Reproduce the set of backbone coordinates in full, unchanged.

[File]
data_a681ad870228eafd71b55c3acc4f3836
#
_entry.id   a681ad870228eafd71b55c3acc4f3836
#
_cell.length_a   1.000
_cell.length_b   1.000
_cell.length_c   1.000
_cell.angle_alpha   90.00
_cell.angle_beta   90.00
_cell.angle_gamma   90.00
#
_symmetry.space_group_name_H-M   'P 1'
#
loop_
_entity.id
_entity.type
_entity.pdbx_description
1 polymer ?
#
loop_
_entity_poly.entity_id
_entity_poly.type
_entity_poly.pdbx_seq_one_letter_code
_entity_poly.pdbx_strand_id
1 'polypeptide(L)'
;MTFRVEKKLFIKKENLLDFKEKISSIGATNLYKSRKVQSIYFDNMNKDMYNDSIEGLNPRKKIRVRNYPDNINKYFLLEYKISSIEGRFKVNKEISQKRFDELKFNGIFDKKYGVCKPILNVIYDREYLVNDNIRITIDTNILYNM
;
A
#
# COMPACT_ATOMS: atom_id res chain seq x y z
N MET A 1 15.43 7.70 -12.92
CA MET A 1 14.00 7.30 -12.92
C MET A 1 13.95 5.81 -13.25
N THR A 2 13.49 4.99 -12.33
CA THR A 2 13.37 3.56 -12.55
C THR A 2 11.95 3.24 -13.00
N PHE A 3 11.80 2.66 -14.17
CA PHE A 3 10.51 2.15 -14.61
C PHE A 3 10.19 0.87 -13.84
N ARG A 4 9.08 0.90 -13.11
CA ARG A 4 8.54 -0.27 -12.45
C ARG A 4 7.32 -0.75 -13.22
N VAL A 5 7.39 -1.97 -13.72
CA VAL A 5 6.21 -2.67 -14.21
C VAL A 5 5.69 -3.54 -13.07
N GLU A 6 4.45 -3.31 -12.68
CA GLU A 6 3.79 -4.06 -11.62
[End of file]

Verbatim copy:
data_a681ad870228eafd71b55c3acc4f3836
#
_entry.id   a681ad870228eafd71b55c3acc4f3836
#
_cell.length_a   1.000
_cell.length_b   1.000
_cell.length_c   1.000
_cell.angle_alpha   90.00
_cell.angle_beta   90.00
_cell.angle_gamma   90.00
#
_symmetry.space_group_name_H-M   'P 1'
#
loop_
_entity.id
_entity.type
_entity.pdbx_description
1 polymer ?
#
loop_
_entity_poly.entity_id
_entity_poly.type
_entity_poly.pdbx_seq_one_letter_code
_entity_poly.pdbx_strand_id
1 'polypeptide(L)'
;MTFRVEKKLFIKKENLLDFKEKISSIGATNLYKSRKVQSIYFDNMNKDMYNDSIEGLNPRKKIRVRNYPDNINKYFLLEYKISSIEGRFKVNKEISQKRFDELKFNGIFDKKYGVCKPILNVIYDREYLVNDNIRITIDTNILYNM
;
A
#
# COMPACT_ATOMS: atom_id res chain seq x y z
N MET A 1 15.43 7.70 -12.92
CA MET A 1 14.00 7.30 -12.92
C MET A 1 13.95 5.81 -13.25
N THR A 2 13.49 4.99 -12.33
CA THR A 2 13.37 3.56 -12.55
C THR A 2 11.95 3.24 -13.00
N PHE A 3 11.80 2.66 -14.17
CA PHE A 3 10.51 2.15 -14.61
C PHE A 3 10.19 0.87 -13.84
N ARG A 4 9.08 0.90 -13.11
CA ARG A 4 8.54 -0.27 -12.45
C ARG A 4 7.32 -0.75 -13.22
N VAL A 5 7.39 -1.97 -13.72
CA VAL A 5 6.21 -2.67 -14.21
C VAL A 5 5.69 -3.54 -13.07
N GLU A 6 4.45 -3.31 -12.68
CA GLU A 6 3.79 -4.06 -11.62